Click to read speaker bio 

David Wong-Campos was born in Chiclayo, Peru and attended the Monterrey Institute of Technology and Higher Education (ITESM) in Mexico for his undergraduate. He then completed his Ph. D. in Physics at University of Maryland under the direction of Christopher Monroe, where he implemented a novel quantum logic gate and performed high resolution imaging experiments on individual atoms. He took a two-year industry job at a quantum computing startup (IonQ) and held an advisory position at a cancer company (Delee). He returned to academia and currently pursues postdoctoral training with Adam Cohen in high resolution in vivo voltage imaging.

Advances in Imaging Methods and Optical Design

Mapping cellular and molecular architecture of mammalian cortical evolution by single cell transcriptome-scale imaging
Rongxin Fang, Ph. D. Harvard University

Click to read abstract 

The human cerebral cortex has tremendous cellular diversity. How different cell types are organized in the human cortex and how cellular organization varies across species remain unclear. We performed spatially resolved single-cell profiling of 4000 genes using multiplexed error-robust fluorescence in situ hybridization (MERFISH), generated a molecularly defined and spatially resolved cell atlas of the human cortices. We further explored cell-cell interactions arising from soma contact or proximity in a cell type–specific manner. Comparison of the human and mouse cortices showed conservation in the laminar organization of cells and differences in somatic interactions across species. Our data revealed human-specific cell-cell proximity patterns and a markedly increased enrichment for interactions between neurons and non-neuronal cells in the human cortex.

Click to read speaker bio 

Dr. Rongxin Fang is a postdoctoral fellow at Harvard University and is a recipient of the HHMI-Damon Runyon postdoctoral fellowship. He received his Ph.D. from UC San Diego in 2019. During his PhD, he was advised by Dr. Bing Ren and developed sequencing-based techniques to perform high-throughput measurements of enhancer activity, function to structure, and further applied these techniques to understand how enhancers contribute to the cellular diversity in the brain. As a postdoctoral fellow, he is currently working with Dr. Xiaowei Zhuang, Dr. Adam E. Cohen and Dr. Bruce Yankner and developing optic techniques to image the molecular and cellular organization of the mammalian brain, to understand how spatial organization changes during evolution and how communications between different cell types contribute to neuronal function in healthy and diseased brain.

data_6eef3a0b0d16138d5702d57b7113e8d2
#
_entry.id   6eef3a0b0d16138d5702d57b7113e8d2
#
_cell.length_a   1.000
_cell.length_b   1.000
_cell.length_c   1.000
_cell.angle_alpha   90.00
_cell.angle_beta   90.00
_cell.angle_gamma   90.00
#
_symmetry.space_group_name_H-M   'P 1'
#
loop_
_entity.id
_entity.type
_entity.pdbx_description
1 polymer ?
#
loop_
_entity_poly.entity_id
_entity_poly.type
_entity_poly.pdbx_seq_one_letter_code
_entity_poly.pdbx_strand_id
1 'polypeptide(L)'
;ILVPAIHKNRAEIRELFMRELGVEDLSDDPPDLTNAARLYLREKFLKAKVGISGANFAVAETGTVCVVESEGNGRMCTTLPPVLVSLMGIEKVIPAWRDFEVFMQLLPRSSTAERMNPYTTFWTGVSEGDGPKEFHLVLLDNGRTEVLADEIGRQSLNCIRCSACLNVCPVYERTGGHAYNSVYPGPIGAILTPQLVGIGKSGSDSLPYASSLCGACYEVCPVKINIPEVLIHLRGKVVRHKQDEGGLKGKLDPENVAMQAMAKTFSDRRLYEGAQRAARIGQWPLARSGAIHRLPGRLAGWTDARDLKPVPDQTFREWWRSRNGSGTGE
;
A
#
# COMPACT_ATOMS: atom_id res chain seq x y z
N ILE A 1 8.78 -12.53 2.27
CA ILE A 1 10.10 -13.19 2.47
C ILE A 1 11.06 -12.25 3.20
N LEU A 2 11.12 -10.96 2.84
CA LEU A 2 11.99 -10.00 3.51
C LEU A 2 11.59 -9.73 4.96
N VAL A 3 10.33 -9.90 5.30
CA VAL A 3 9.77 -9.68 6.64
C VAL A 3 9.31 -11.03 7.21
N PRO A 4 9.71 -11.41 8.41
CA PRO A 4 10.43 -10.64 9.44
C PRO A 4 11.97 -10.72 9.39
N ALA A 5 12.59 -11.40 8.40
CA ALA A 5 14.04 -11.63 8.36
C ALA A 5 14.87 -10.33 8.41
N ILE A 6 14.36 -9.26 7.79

Towards realizable optical meta-surfaces through physics-informed quantization aware training
Ramith Hettiarachchi, Ph. D. Harvard University

Click to read abstract 

Computational imaging performs intelligent measurements with a “brain” made of programmed optics like meta-surfaces. These programmable optics – though packed with billions of linear operations in a cubic millimeter – often performs poorly due to fabrication constraints. Here we propose a physics-informed quantization-aware training framework that accounts for these constraints and achieves robust designs. We discuss two types of metasurfaces, a learnable Fourier filter, and a diffractive deep neural network for applications such as phase imaging and phase object classification while accounting for the aforementioned fabrication constraints.